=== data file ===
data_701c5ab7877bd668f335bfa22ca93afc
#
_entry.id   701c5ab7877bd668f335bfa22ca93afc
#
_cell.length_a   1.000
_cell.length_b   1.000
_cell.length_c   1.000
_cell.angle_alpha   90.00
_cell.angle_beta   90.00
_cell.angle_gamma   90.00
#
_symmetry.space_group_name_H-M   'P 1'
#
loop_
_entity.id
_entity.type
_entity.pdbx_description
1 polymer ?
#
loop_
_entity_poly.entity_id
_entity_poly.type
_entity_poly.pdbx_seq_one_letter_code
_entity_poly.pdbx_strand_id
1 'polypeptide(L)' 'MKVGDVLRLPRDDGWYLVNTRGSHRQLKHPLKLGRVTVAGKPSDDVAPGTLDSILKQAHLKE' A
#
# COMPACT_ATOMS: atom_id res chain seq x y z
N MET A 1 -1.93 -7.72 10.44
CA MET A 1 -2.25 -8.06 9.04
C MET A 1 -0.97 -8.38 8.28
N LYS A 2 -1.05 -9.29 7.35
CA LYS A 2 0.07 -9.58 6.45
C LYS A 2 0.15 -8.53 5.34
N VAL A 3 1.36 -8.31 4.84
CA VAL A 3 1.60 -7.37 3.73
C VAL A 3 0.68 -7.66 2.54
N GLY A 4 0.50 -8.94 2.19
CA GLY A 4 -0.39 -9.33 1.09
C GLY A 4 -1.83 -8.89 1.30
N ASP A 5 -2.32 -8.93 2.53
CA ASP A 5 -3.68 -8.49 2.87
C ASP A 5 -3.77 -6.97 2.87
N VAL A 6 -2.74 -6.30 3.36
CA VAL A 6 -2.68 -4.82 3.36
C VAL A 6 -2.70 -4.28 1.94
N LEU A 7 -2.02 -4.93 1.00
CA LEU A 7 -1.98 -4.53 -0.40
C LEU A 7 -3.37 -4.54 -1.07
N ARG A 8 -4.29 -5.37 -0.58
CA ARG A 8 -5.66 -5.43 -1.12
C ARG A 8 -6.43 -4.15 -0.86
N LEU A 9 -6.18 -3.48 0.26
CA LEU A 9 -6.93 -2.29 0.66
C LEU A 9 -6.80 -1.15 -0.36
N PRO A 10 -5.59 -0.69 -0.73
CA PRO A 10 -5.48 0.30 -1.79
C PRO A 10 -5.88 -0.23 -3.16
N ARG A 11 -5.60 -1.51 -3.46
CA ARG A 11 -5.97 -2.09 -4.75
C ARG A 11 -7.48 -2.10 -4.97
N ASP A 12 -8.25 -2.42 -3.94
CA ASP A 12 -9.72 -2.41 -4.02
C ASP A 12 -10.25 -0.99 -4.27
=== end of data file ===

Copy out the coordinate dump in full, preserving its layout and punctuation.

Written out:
data_701c5ab7877bd668f335bfa22ca93afc
#
_entry.id   701c5ab7877bd668f335bfa22ca93afc
#
_cell.length_a   1.000
_cell.length_b   1.000
_cell.length_c   1.000
_cell.angle_alpha   90.00
_cell.angle_beta   90.00
_cell.angle_gamma   90.00
#
_symmetry.space_group_name_H-M   'P 1'
#
loop_
_entity.id
_entity.type
_entity.pdbx_description
1 polymer ?
#
loop_
_entity_poly.entity_id
_entity_poly.type
_entity_poly.pdbx_seq_one_letter_code
_entity_poly.pdbx_strand_id
1 'polypeptide(L)' 'MKVGDVLRLPRDDGWYLVNTRGSHRQLKHPLKLGRVTVAGKPSDDVAPGTLDSILKQAHLKE' A
#
# COMPACT_ATOMS: atom_id res chain seq x y z
N MET A 1 -1.93 -7.72 10.44
CA MET A 1 -2.25 -8.06 9.04
C MET A 1 -0.97 -8.38 8.28
N LYS A 2 -1.05 -9.29 7.35
CA LYS A 2 0.07 -9.58 6.45
C LYS A 2 0.15 -8.53 5.34
N VAL A 3 1.36 -8.31 4.84
CA VAL A 3 1.60 -7.37 3.73
C VAL A 3 0.68 -7.66 2.54
N GLY A 4 0.50 -8.94 2.19
CA GLY A 4 -0.39 -9.33 1.09
C GLY A 4 -1.83 -8.89 1.30
N ASP A 5 -2.32 -8.93 2.53
CA ASP A 5 -3.68 -8.49 2.87
C ASP A 5 -3.77 -6.97 2.87
N VAL A 6 -2.74 -6.30 3.36
CA VAL A 6 -2.68 -4.82 3.36
C VAL A 6 -2.70 -4.28 1.94
N LEU A 7 -2.02 -4.93 1.00
CA LEU A 7 -1.98 -4.53 -0.40
C LEU A 7 -3.37 -4.54 -1.07
N ARG A 8 -4.29 -5.37 -0.58
CA ARG A 8 -5.66 -5.43 -1.12
C ARG A 8 -6.43 -4.15 -0.86
N LEU A 9 -6.18 -3.48 0.26
CA LEU A 9 -6.93 -2.29 0.66
C LEU A 9 -6.80 -1.15 -0.36
N PRO A 10 -5.59 -0.69 -0.73
CA PRO A 10 -5.48 0.30 -1.79
C PRO A 10 -5.88 -0.23 -3.16
N ARG A 11 -5.60 -1.51 -3.46
CA ARG A 11 -5.97 -2.09 -4.75
C ARG A 11 -7.48 -2.10 -4.97
N ASP A 12 -8.25 -2.42 -3.94
CA ASP A 12 -9.72 -2.41 -4.02
C ASP A 12 -10.25 -0.99 -4.27